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Newport News, VA, United States

Massie S.T.,U.S. National Center for Atmospheric Research | Hervig M.,GATS, Inc.
Journal of Quantitative Spectroscopy and Radiative Transfer | Year: 2013

The HITRAN 2012 compilation of the real and imaginary refractive indices of the materials in aerosols and cloud particles is reviewed. Additions to HITRAN 2012 focus upon materials that are absorptive (i.e. minerals, burning vegetation, brown carbon, desert dust, and volcanic ash). The HITRAN-RI program, created to facilitate usage of the indices, is discussed. The HITRAN-RI program inter-compares the indices of different data sets and calculates optical properties (i.e. extinction, scattering, absorption, single scattering albedo, backscattering, and asymmetry parameter) for user specified size distributions and particle types. The instructional component of HITRAN-RI introduces the user to Mie calculations for spheres and coated spheres, and applies various mixing rules by which one calculates the effective indices of a multi-component particle. © 2013 Elsevier Ltd. Source

Siskind D.E.,U.S. Navy | Stevens M.H.,U.S. Navy | Hervig M.E.,GATS, Inc. | Randall C.E.,University of Colorado at Boulder
Geophysical Research Letters | Year: 2013

Observations of polar mesospheric clouds by the Aeronomy of Ice in the Mesosphere Explorer show that for the Northern summers of 2007-2010, the cloud ice water content (IWC) and occurrence frequency varied with the meteorological forcing from the Southern winter stratosphere. With the increase in solar flux in the last two years, expectations were that the clouds would decrease due to reduced water vapor (H2O) and/or higher temperatures. Surprisingly, we observe more clouds in 2011 and 40% greater IWC in 2011 and 2012. The increase is particularly pronounced in the clouds with highest IWC. These high IWC clouds are associated with significant enhancements in total H2O (vapor and ice). We suggest this implies an additional source of H2O and that this is provided by space traffic exhaust. A preliminary estimate of the H2O released from summertime space traffic over the last six years is qualitatively consistent with this suggestion. © 2013 American Geophysical Union. All Rights Reserved. Source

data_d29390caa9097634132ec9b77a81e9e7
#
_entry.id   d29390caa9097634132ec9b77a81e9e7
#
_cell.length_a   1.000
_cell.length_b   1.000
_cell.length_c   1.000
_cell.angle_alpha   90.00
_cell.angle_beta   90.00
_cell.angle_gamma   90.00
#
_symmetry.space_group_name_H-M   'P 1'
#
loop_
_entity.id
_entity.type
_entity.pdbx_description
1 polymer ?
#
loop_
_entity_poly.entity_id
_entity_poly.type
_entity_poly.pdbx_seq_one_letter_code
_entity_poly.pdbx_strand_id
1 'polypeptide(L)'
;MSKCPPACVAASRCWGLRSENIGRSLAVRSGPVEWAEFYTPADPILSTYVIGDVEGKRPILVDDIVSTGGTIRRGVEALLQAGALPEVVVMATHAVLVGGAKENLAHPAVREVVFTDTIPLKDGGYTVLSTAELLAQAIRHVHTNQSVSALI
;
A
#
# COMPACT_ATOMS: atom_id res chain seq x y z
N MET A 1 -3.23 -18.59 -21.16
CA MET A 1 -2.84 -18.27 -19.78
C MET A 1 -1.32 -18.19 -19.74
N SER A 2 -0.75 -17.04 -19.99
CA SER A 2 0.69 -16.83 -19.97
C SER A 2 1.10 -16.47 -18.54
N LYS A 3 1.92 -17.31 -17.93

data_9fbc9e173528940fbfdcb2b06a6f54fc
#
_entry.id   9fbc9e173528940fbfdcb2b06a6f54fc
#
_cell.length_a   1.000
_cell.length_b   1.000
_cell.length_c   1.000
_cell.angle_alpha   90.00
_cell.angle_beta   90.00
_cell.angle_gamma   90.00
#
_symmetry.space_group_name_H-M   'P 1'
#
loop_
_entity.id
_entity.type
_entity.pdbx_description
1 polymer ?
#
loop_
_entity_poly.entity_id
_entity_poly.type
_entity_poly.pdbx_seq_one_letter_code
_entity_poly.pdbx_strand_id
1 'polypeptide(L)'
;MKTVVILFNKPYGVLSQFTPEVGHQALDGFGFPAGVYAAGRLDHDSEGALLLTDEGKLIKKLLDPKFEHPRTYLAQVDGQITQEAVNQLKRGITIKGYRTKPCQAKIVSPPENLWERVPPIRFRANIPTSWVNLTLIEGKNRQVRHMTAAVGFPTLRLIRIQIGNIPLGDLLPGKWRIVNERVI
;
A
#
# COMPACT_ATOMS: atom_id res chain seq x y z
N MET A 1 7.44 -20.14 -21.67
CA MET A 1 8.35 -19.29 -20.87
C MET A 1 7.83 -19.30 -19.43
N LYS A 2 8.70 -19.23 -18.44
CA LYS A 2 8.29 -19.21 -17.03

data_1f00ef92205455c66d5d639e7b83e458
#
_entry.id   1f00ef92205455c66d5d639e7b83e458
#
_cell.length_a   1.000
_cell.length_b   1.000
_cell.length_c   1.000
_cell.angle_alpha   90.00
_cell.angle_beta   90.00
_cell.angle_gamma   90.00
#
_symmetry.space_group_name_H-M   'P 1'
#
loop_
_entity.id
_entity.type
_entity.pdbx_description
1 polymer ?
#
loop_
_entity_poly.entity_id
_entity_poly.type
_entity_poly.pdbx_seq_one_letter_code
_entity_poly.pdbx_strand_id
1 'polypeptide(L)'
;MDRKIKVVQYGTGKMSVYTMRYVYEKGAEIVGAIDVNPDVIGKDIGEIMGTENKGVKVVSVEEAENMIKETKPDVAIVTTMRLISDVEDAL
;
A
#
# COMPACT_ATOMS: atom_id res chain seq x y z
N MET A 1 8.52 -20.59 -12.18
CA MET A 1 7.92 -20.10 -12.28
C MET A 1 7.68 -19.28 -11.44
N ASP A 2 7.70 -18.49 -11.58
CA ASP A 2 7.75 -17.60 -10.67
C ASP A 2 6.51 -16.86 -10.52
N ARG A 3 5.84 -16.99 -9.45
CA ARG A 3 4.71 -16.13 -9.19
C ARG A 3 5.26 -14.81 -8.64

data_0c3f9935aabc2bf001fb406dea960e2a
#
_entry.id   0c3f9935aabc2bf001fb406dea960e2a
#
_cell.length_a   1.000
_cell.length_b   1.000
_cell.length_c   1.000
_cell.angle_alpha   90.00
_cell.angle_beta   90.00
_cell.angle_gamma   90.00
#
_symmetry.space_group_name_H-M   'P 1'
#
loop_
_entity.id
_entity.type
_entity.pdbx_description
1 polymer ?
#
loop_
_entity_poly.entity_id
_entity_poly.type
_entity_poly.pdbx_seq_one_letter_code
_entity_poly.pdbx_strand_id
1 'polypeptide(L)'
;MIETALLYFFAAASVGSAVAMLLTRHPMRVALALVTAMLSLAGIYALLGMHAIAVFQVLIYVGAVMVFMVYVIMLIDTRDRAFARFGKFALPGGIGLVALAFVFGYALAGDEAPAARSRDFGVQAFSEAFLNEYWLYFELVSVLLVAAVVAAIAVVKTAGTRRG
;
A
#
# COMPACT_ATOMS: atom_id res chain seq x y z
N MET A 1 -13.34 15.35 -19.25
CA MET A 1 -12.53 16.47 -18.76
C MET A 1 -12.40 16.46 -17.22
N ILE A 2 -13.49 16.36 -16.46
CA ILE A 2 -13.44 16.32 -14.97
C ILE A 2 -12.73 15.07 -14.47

Lieberman R.S.,GATS, Inc. | Akmaev R.A.,National Oceanic and Atmospheric Administration | Fuller-Rowell T.J.,University of Colorado at Boulder | Doornbos E.,Technical University of Delft
Geophysical Research Letters | Year: 2013

We present direct, global observations of longitudinally averaged CHAMP zonal winds gathered between 2003 and 2007. A diurnal variation dominates the global zonal wind. Westward flows are observed from the early morning through afternoon hours, while eastward flows peak in the evening. A semidiurnal harmonic is also present, with magnitudes that are approximately one third of the diurnal harmonic. The time mean wind indicates westward winds over much of the globe, with weak superrotation (+E, or eastward winds) that is symmetric about the equator during equinox, and confined to the winter hemisphere at solstice. Diurnal and time mean CHAMP winds agree fairly well with the Whole Atmosphere Model. Some differences are observed in the semidiurnal and higher-order tidal winds, that underscore the challenges of modeling the sources, sinks, and mean wind effects upon tides between the surface and 400 km. ©2013. American Geophysical Union. All Rights Reserved. Source